Insolvency deals with companies that are unable to pay their creditors based on an overall assessment of the companies cash position. It is critical to understand that this is to be distinguished from a temporary lack of cash-flow or liquidity.
A company is insolvent, similar to a person being bankrupt as you can see from the table below alot of the processes are similar
What to do if you suspect you may be or become insolvent
You must seek professional accounting and legal advice as soon as possible, as this will increase the likelihood of the company being able to survive. Often the difference between a company that is able to survive and one that is not is only a factor of time that the director took to seek assistance.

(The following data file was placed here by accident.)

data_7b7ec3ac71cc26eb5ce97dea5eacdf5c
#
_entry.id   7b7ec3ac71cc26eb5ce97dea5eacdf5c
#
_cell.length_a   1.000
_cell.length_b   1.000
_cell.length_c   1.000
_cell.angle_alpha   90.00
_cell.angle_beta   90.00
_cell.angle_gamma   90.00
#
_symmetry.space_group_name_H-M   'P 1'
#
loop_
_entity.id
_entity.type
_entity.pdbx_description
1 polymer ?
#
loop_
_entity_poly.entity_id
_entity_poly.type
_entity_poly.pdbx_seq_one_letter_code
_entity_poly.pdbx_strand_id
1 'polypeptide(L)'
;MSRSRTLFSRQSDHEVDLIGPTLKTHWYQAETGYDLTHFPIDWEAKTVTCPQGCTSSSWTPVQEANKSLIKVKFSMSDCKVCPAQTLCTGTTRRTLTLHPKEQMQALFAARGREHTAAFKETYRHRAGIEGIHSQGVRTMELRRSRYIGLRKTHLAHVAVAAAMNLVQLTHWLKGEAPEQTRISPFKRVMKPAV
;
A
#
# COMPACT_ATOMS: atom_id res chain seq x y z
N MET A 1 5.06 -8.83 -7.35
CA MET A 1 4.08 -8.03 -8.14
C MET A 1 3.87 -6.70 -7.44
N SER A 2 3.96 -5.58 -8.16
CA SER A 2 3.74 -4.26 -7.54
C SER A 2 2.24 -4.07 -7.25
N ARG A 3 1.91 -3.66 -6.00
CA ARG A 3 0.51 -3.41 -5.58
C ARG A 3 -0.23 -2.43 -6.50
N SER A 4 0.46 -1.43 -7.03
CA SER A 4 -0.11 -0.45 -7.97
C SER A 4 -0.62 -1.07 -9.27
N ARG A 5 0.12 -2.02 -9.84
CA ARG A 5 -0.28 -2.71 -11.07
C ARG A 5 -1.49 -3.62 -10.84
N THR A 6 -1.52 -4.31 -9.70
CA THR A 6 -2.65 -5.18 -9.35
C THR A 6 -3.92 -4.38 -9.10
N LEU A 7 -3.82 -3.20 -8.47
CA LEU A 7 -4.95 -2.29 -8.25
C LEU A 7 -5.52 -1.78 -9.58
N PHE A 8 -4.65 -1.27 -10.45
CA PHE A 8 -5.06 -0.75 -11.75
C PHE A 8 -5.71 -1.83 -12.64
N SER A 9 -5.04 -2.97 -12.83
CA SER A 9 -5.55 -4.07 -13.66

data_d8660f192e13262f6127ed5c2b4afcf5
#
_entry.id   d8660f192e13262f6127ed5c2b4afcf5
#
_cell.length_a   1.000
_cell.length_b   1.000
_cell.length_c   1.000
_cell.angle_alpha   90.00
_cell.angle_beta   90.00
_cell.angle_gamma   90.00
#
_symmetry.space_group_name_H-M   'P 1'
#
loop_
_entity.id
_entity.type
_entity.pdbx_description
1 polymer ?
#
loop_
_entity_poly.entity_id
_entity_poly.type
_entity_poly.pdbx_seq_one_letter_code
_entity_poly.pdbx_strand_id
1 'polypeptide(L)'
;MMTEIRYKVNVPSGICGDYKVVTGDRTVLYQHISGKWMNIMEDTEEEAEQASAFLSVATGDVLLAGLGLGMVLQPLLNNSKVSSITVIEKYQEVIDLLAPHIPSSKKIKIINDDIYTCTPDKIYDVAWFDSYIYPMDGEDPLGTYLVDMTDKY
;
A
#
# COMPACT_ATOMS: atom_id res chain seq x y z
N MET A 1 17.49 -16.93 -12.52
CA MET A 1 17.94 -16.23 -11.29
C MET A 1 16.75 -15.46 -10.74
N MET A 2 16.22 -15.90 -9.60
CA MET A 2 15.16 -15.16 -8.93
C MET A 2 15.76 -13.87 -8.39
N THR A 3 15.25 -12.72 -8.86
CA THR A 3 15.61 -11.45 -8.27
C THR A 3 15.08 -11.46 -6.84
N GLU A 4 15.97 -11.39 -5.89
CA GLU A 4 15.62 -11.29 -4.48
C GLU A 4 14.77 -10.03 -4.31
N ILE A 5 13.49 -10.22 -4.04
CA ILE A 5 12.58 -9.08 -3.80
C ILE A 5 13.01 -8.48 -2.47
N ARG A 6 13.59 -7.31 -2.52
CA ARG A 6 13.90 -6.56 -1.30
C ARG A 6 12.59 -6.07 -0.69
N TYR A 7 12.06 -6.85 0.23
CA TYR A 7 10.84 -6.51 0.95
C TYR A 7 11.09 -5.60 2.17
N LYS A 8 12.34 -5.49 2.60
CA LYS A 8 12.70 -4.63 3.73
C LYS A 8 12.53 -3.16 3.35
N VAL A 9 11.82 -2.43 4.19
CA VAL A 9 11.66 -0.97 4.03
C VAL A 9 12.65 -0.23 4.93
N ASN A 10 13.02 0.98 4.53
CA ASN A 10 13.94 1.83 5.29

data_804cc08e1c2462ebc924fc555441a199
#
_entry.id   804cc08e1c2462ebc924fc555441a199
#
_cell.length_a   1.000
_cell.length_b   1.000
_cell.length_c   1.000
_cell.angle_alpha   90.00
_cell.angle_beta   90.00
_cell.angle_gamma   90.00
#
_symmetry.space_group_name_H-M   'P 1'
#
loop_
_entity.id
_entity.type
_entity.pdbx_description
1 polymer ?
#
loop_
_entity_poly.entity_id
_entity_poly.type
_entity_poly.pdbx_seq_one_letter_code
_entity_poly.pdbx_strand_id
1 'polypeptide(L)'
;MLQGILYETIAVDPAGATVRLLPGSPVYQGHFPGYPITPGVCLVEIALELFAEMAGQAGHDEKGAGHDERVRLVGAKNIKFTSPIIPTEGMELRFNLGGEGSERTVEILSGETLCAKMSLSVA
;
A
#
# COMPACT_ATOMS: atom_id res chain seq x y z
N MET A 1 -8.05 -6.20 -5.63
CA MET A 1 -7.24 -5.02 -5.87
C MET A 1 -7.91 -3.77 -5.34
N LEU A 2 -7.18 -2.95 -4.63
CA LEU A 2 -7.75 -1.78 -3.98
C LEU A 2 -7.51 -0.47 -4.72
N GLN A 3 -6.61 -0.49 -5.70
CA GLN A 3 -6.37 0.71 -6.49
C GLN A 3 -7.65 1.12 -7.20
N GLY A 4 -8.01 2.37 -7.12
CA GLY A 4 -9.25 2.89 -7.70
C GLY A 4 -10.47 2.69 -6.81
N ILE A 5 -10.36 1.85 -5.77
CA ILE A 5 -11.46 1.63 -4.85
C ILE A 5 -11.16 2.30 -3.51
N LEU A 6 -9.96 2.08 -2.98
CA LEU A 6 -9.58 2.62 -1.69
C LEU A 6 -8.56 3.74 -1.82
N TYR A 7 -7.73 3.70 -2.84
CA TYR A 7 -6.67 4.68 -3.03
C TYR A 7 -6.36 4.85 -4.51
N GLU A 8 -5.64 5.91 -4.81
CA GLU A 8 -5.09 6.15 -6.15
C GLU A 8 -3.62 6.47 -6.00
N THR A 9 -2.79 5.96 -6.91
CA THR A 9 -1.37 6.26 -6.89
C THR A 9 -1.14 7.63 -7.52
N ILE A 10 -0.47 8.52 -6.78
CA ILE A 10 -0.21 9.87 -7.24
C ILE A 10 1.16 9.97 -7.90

Voluntary Administration can assist in resolving a company’s future quickly when used correctly and at an appropriate time. Once a company is placed into voluntary administration the directors will appoint a voluntary administrator. This person takes full control of the company to determine if the business is able to be saved.
The administrator must then decide if the company can be:-
- effectively saved where, the voluntary administration end sand return the company back to the directors’ control OR
- Approve a deed of company arrangement through which the company will pay all or part thereof of its debts OR
- Wind up the company and appoint a liquidator.
Once a company decides or is forced to liquidate a independent liquidator takes control of the company so that its affairs can be wound up in an orderly and fair manner.
The liquidator will sell the company’s assets to pay creditors in accordance with the order of priority under a deed or the Corporations Act 2001.
A company typically enters receivership when a receiver is appointed by a secured creditor who holds a security interest in some or all of a companies assets. The receiver’s role is to collect and sell enough of the companies property and/or stock to repay the debt.